JDRF Access For All Events Bring Together B.C.’s Type 1 Diabetes Community, Clinicians, and Elected Officials to Discuss Life-Changing Technologies

British Columbia, January 26, 2021

JDRF Canada is hosting a series of virtual community forums to address the need for access to affordable type 1 diabetes (T1D) technologies for the more than 300,000 Canadians living with the disease who are otherwise burdened with crushing out-of-pocket costs that can amount to up to $15,000 every year per person.

Part of JDRF’s #AccessforAll campaign, these ‘Community Consultations on Diabetes and Technology’ events provide an opportunity for residents to come together to discuss public coverage issues and to encourage public coverage of continuous glucose monitoring (CGM) and flash glucose monitoring (Flash GM) devices under BC Pharmacase.

Community Consultations on Diabetes and Technology: Access for All community forum

Fraser Valley: January 26th, 2021 at 7:00 PM PST. 

Speakers: Sarah Linklater (Clinician) & Sophia Orth (Advocate)

Register here.

Northern & Island: January 28th, 2021 at 7:00 PM PST.

Speakers: Beena Kashyap (Clinician) & Lisa Macdonell (Advocate)

Register here.

Interior: Febuary 2nd, 2021 at 7:00 PM PST.

Speakers: Katie Fletcher (Clinician) & Alyssa Florence (Advocate)

Register here.

Vancouver Coastal: February 4th, 2021 at 7:00 PM PST.

Speakers: Tom Elliot (Clinician) & Miguel Alvarez (Advocate)

Register here.

Find us online: jdrf.ca, jdrf.ca/accessforall, #AccessforAll, JDRF Canada Facebook, JDRF Canada Instagram

With an estimated 40,000 people living with type 1 diabetes in British Columbia, a large number of residents are battling the following realities associated with T1D:

  • Every year, about 1.4% of patients with type 1 diabetes are hospitalized due to hypoglycemia at a mean cost of C$3,775 per patient per year. Another 1.5% of T1D patients end up with extra clinical appointments because of hypoglycemia at a mean cost of $157 per patient per year.
  • Parents, children, and adults live with this everyday. Many parents and patients check blood glucose levels every 2 hours – even throughout the night – to prevent hospitalization.
  • Patients with type 1 diabetes from a very young age and their families must manage their disease with insulin either through a pump or through injection. Even with this attention, patients may experience metabolic disorders, loss of consciousness or coma in the short term.
  • Over the long term, people with type 1 diabetes can experience serious complications, including stroke, heart disease, nerve damange, and eye damage, leading to blindness, amputations and death. Each complication is a significant burden to patients, their families, and our health care system. New and innovative advanced glucose monitoring technologies, such as CGM and FGM are the standard of care in helping patients and families with type 1 diabetes to manage the disease, with great benefits to their quality of life. But with no public coverage for these devices, patients are left to cover the high costs out-of-pocket.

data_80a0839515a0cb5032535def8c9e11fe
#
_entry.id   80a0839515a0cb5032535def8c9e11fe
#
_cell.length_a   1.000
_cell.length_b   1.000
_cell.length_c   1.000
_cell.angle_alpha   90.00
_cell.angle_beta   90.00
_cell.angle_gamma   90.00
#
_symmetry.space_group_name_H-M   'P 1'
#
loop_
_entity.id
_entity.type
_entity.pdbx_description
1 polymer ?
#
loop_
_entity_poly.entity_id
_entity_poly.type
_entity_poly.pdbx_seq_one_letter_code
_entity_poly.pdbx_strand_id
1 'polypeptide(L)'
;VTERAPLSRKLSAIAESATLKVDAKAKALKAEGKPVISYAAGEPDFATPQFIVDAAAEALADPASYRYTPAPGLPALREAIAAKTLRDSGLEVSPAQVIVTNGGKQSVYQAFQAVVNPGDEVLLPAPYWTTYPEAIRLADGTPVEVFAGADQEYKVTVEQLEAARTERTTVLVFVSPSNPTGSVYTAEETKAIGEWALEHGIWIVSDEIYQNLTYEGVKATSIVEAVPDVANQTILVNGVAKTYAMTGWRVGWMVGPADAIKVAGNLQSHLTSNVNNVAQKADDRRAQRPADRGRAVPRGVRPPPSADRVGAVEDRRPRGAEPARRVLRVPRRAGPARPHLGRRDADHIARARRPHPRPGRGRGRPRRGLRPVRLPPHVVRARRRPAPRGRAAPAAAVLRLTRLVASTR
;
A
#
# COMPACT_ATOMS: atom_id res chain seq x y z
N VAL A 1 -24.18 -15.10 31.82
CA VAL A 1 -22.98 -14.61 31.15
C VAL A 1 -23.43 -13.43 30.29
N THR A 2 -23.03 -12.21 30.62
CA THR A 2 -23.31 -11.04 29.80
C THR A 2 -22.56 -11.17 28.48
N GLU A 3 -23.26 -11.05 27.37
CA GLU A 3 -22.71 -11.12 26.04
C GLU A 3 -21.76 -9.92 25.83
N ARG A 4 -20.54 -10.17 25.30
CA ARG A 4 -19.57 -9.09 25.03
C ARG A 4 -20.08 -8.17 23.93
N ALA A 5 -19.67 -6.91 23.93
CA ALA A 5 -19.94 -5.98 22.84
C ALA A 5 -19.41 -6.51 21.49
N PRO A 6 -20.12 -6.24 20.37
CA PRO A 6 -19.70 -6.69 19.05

• Type 1 diabetes is an autoimmune disease in which a person’s pancreas stops producing insulin, the hormone tha enables people to get energy from food. This leads to higher levels of glucose in the blood and no amount of diet or exercise can prevent it.

For more information about the Community Consultations on Diabetes and Technology upcoming locations and dates, to learn more about this pressing Canadian health issue, or to arrange interviews and/or photo opportunities, please contact:

Vanessa Parent

Bilingual Marketing & Communications Specialist at JDRF Canada

C: (647) 459-7881


About JDRF Canada

JDRF is the leading global organization funding type 1 diabetes (T1D) research. Our mission is to accelerate life-changing breakthroughs to cure, prevent and treat T1D and its complications. To accomplish this, JDRF has invested more than $2.8 billion in research funding since our inception. We are an organization built on a grassroots model of people connecting in their local communities, collaborating regionally for efficiency and broader fundraising impact, and uniting on a national stage to pool resources, passion, and energy. We collaborate with academic institutions, governments, and corporate and industry partners to develop and deliver a pipeline of innovative therapies to people living with T1D. Our staff and volunteers throughout Canada and six international affiliates are dedicated to advocacy, community engagement and our vision of a world without T1D. For more information, please visit jdrf.ca.

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